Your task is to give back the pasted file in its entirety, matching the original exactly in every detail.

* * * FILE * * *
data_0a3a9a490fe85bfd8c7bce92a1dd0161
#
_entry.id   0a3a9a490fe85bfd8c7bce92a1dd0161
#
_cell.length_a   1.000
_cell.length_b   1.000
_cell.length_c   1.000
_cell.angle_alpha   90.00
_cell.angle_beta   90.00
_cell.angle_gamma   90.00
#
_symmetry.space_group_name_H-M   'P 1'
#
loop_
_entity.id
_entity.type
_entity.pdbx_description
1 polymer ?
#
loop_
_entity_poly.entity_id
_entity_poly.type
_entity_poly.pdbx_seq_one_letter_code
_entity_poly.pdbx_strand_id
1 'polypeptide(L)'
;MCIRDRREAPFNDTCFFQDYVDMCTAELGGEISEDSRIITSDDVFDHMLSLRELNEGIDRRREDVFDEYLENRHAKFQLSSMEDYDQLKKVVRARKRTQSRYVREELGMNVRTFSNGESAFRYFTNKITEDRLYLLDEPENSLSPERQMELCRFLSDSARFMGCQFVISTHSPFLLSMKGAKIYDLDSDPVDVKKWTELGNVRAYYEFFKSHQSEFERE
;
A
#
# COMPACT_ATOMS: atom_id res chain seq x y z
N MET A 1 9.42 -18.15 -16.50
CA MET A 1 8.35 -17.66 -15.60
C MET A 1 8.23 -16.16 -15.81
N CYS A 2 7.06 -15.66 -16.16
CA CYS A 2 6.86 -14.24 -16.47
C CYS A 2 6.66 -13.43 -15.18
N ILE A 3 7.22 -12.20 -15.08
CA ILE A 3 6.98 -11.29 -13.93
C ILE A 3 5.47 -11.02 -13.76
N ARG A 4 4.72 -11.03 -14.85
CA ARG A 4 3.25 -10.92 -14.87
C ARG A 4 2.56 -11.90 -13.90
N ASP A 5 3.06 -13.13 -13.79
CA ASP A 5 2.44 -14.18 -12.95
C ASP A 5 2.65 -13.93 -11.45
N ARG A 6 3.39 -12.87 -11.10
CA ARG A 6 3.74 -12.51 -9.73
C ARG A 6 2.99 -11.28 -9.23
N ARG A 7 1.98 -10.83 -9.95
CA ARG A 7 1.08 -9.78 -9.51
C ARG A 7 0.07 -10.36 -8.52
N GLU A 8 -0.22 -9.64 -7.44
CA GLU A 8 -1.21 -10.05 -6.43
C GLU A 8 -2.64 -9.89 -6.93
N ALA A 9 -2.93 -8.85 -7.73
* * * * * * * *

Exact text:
data_0a3a9a490fe85bfd8c7bce92a1dd0161
#
_entry.id   0a3a9a490fe85bfd8c7bce92a1dd0161
#
_cell.length_a   1.000
_cell.length_b   1.000
_cell.length_c   1.000
_cell.angle_alpha   90.00
_cell.angle_beta   90.00
_cell.angle_gamma   90.00
#
_symmetry.space_group_name_H-M   'P 1'
#
loop_
_entity.id
_entity.type
_entity.pdbx_description
1 polymer ?
#
loop_
_entity_poly.entity_id
_entity_poly.type
_entity_poly.pdbx_seq_one_letter_code
_entity_poly.pdbx_strand_id
1 'polypeptide(L)'
;MCIRDRREAPFNDTCFFQDYVDMCTAELGGEISEDSRIITSDDVFDHMLSLRELNEGIDRRREDVFDEYLENRHAKFQLSSMEDYDQLKKVVRARKRTQSRYVREELGMNVRTFSNGESAFRYFTNKITEDRLYLLDEPENSLSPERQMELCRFLSDSARFMGCQFVISTHSPFLLSMKGAKIYDLDSDPVDVKKWTELGNVRAYYEFFKSHQSEFERE
;
A
#
# COMPACT_ATOMS: atom_id res chain seq x y z
N MET A 1 9.42 -18.15 -16.50
CA MET A 1 8.35 -17.66 -15.60
C MET A 1 8.23 -16.16 -15.81
N CYS A 2 7.06 -15.66 -16.16
CA CYS A 2 6.86 -14.24 -16.47
C CYS A 2 6.66 -13.43 -15.18
N ILE A 3 7.22 -12.20 -15.08
CA ILE A 3 6.98 -11.29 -13.93
C ILE A 3 5.47 -11.02 -13.76
N ARG A 4 4.72 -11.03 -14.85
CA ARG A 4 3.25 -10.92 -14.87
C ARG A 4 2.56 -11.90 -13.90
N ASP A 5 3.06 -13.13 -13.79
CA ASP A 5 2.44 -14.18 -12.95
C ASP A 5 2.65 -13.93 -11.45
N ARG A 6 3.39 -12.87 -11.10
CA ARG A 6 3.74 -12.51 -9.73
C ARG A 6 2.99 -11.28 -9.23
N ARG A 7 1.98 -10.83 -9.95
CA ARG A 7 1.08 -9.78 -9.51
C ARG A 7 0.07 -10.36 -8.52
N GLU A 8 -0.22 -9.64 -7.44
CA GLU A 8 -1.21 -10.05 -6.43
C GLU A 8 -2.64 -9.89 -6.93
N ALA A 9 -2.93 -8.85 -7.73